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Nature notes from an Australian summer

Life on land

“Catching up with old friends Vicky and Alan we explore the bushland and farmland around Yea. Here are some of the animals we meet on our journey”.

Peter Hylands, Andrea Hylands

October 2, 2022

In a hard to discover and hillside nature reserve, the first animal we find is the Short-beaked Echidna Tachyglossus aculeatus,a Monotreme, and along with the Platypus Ornithorhynchus anatinus, Echidnas are the only egg laying mammals on earth.


There are four species of Echidna (just this one remains in Australia) and there are five subspecies of the Short-beaked Echidna, these are regional differences which can be significant.  These are

  • T. d. acanthion - Northern Territory, northern Queensland, inland Australia, and Western Australia;
  • T. a. aculeatus - Eastern New South Wales, Victoria, southern Queensland;
  • T. a. lawseii - New Guinea lowlands;
  • T. a. maultiaculeatus - South Australia, especially Kangaroo Island; and
  • T. a. setosus - Tasmania

The Short-beaked Echidna has a low body temperature compared to other mammals and is susceptible to heat stress.

Short-beaked Echidna

Macquarie Perch

Next, our attention turns to the riverbank, it is here where the threatened Macquarie Perch Macquaria australasica lives.The species was abundant until the 1920s and the populations that remain are now small and isolated. The usual culprits here, clearing river banks and river habitat, changing river flows, introduced species such as Trout, irrigation, over fishing, pollution from runoff from farmland, have all had a major impact on the many freshwater species in Victoria. Today we can add the severe impact of climate change to the fish’s problems.

The Macquarie Perch can reach a weight of 3.5 kilos around450 millimetres in length, today the larger fish are very rare. The fish is a bluish grey, sometimes a blackish colour and has large white eyes. The list of freshwater species in Victoria that are now in trouble is long and includes the River Blackfish Gadopsis marmoratus and the Trout Cod Maccullochella macquariensis.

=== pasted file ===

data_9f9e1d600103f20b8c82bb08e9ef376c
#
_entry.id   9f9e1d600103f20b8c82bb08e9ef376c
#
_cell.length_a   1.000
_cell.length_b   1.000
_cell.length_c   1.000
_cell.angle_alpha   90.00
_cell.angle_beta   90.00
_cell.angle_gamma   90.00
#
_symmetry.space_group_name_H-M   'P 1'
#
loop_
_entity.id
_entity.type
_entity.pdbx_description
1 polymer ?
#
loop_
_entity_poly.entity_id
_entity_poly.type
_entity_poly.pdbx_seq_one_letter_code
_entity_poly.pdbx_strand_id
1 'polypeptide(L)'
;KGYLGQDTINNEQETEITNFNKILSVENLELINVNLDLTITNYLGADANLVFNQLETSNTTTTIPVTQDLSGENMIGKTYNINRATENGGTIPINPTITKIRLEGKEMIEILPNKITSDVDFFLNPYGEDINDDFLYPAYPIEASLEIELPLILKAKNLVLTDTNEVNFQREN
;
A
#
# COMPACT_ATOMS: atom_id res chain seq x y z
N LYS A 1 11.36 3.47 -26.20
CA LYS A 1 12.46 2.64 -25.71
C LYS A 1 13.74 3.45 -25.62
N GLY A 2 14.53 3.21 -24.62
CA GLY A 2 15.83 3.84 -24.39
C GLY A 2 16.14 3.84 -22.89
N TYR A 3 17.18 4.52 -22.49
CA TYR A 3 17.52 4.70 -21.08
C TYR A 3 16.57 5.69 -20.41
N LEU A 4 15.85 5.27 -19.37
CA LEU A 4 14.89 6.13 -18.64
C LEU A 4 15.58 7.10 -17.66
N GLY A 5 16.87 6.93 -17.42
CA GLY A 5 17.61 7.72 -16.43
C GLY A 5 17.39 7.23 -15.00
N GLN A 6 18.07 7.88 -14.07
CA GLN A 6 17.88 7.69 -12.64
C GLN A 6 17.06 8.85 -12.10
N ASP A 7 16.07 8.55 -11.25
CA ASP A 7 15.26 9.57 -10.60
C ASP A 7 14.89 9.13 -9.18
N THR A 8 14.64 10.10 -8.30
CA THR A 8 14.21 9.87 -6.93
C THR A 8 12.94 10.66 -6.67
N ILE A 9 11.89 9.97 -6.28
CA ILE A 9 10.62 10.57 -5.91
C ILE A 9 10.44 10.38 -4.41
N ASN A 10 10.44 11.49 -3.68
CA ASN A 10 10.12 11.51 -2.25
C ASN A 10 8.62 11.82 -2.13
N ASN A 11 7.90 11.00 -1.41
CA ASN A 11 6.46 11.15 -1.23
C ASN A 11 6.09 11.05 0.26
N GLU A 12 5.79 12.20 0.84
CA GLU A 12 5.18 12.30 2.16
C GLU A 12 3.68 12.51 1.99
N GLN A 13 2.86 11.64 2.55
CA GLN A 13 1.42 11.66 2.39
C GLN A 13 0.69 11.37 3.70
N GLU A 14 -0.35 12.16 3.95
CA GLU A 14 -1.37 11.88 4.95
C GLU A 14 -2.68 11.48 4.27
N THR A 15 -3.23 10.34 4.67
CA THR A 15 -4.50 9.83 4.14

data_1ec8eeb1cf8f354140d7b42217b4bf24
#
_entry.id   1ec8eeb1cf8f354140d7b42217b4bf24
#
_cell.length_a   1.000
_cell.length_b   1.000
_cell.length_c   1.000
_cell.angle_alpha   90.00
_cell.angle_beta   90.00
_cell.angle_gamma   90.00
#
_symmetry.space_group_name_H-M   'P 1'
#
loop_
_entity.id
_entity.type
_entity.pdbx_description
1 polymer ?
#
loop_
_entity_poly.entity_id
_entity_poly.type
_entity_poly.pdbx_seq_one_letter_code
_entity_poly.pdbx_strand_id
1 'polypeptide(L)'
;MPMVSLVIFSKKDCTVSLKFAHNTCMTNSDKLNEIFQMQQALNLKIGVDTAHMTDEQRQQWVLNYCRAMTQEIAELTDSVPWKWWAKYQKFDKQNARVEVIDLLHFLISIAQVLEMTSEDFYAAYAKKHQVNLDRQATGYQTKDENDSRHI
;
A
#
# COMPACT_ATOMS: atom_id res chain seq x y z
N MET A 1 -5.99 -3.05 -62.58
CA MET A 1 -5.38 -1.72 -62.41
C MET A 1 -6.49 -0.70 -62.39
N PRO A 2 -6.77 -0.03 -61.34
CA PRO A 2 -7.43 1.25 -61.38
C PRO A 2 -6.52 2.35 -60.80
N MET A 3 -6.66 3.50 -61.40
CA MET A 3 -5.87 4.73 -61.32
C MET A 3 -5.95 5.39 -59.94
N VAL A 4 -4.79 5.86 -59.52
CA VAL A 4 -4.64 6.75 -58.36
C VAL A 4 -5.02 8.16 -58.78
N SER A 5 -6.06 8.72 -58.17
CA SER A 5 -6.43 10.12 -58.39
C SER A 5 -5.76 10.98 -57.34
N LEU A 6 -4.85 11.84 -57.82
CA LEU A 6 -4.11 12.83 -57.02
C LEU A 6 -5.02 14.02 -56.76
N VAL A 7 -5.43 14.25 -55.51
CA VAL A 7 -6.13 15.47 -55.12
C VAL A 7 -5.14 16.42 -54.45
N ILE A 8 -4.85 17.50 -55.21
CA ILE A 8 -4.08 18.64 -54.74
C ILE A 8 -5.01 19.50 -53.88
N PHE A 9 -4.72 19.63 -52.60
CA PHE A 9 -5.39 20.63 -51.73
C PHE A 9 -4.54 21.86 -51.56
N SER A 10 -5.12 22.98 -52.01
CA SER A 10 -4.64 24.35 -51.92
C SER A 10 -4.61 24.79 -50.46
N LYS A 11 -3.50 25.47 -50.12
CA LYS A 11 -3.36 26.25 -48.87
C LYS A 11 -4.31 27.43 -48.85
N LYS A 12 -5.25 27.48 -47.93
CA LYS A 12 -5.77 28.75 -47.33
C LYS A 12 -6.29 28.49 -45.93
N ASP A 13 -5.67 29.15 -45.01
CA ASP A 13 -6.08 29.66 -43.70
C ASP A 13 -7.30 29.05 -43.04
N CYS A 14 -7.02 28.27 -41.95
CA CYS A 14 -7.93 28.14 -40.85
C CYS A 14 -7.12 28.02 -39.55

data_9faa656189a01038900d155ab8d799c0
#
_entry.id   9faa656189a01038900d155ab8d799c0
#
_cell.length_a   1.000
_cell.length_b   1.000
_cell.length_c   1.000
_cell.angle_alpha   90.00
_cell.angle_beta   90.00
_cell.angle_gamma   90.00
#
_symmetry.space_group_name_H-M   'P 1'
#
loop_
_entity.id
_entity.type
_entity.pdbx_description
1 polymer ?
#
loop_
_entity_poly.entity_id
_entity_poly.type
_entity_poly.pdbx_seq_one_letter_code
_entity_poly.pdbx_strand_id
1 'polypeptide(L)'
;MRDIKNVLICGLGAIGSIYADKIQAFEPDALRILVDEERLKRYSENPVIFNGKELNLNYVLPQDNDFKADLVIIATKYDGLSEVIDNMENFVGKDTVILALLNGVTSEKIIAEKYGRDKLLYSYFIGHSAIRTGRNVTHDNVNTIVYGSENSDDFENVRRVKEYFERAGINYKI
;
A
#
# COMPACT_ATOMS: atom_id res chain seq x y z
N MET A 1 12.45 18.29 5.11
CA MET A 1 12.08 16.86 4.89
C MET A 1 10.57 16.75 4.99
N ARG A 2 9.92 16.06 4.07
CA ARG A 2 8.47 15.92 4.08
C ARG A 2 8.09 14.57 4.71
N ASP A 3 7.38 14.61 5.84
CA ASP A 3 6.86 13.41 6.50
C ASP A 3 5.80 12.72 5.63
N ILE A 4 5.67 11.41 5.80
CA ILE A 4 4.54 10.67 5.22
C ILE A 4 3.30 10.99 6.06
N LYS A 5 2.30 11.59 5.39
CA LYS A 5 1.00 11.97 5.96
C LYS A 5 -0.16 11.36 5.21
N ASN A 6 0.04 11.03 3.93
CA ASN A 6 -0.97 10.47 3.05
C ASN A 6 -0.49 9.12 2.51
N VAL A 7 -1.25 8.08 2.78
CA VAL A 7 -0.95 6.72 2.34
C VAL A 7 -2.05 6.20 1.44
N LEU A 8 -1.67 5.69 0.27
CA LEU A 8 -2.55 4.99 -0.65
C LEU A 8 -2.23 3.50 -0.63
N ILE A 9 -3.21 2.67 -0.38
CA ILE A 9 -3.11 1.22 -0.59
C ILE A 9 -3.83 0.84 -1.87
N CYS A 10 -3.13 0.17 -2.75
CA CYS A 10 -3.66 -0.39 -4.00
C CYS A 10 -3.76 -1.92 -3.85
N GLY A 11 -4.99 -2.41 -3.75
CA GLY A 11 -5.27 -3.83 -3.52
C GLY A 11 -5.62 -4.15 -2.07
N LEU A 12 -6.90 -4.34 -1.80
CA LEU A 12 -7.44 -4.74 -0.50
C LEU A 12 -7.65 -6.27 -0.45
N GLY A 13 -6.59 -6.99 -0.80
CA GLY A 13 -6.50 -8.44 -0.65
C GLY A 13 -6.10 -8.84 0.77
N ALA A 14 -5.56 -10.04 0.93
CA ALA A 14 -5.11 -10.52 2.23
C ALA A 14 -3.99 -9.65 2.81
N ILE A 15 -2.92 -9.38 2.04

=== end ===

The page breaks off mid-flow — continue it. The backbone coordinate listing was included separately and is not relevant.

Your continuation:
Wetland discoveries

Over the last few weeks the young frogs have started to emerge from the water to catch insects. Today it is warm, about 33 degrees Celsius and overcast, so the weather is unusually humid for this time of year and the season so far has generally been wetter. There is still a greenness here. In the shady warm light there are plenty of places for reptiles to enjoy the warming sun.


Next to the wetlands track we look for snakes, and here they are in the afternoon sun. First, we find a very healthy looking and plump Eastern Brown Snake Pseudonaja textilis. This is a very familiar snake as we had many on our own wildlife park reserve in Victoria. The Eastern Brown Snake is an egg laying or oviparous snake and adults can reach around two meters in length. And next we find some Copperheads.

The Copperhead Austrelaps superbus is a species closely related to freshwater habitats and these snakes feed on frogs and smaller lizards.  The Copperhead is Australia’s most cool climate adapted snake (there is a highland form which extends its habitat above the snowline). Copperheads are viviparous and females give birth to an average of 14 young. Our Copperheads seem relaxed at our presence and remain coiled in the thick grasses just next to the path.

If you love reptiles as we do, you will know just how wonderful and varied these animals are. Australia is a paradise for anyone interested in reptile species, it is also home to some of the world’s most venomous snakes, and our two snake species here would probably fit comfortably in Australia’s top ten of the most poisonous. So the number one rule is to leave them alone and never attempt to harm them.

In Australia there are seven families of snakes, two are sea snakes. The five ‘terrestrial’ families are composed of 36 genera and 136 described species. There are 32 species of sea snake.

Leaving the snakes behind, now it is time to look to the sky.

The birds we meet

We watch a pair of King Parrots Alisterus scapularis and they require forests with large trees to flourish. So Australia’s logging practices do these wonderful birds no favours.

Then, as always, or mostly always, is the chortling sound that so defines Australia, the Australian Magpie Cracticus tibicen. There is a family here with their young.

And the last, for this blog anyway, a Superb Fairywren Malurus cyaneus sitting on a wire. He is superb indeed.


We drove through parts of regional Victoria and on quiet rural roads we had not travelled before. On this trip we saw two dead Wombats by the roadside but not a single dead Kangaroo or Wallaby (a sad, but nonetheless, accurate measure of abundance). In all the landscapes we saw in this part of Victoria, and we looked at large vistas of now grassy hillsides that were once forest, we did not see a single Kangaroo, and we are very good at finding them.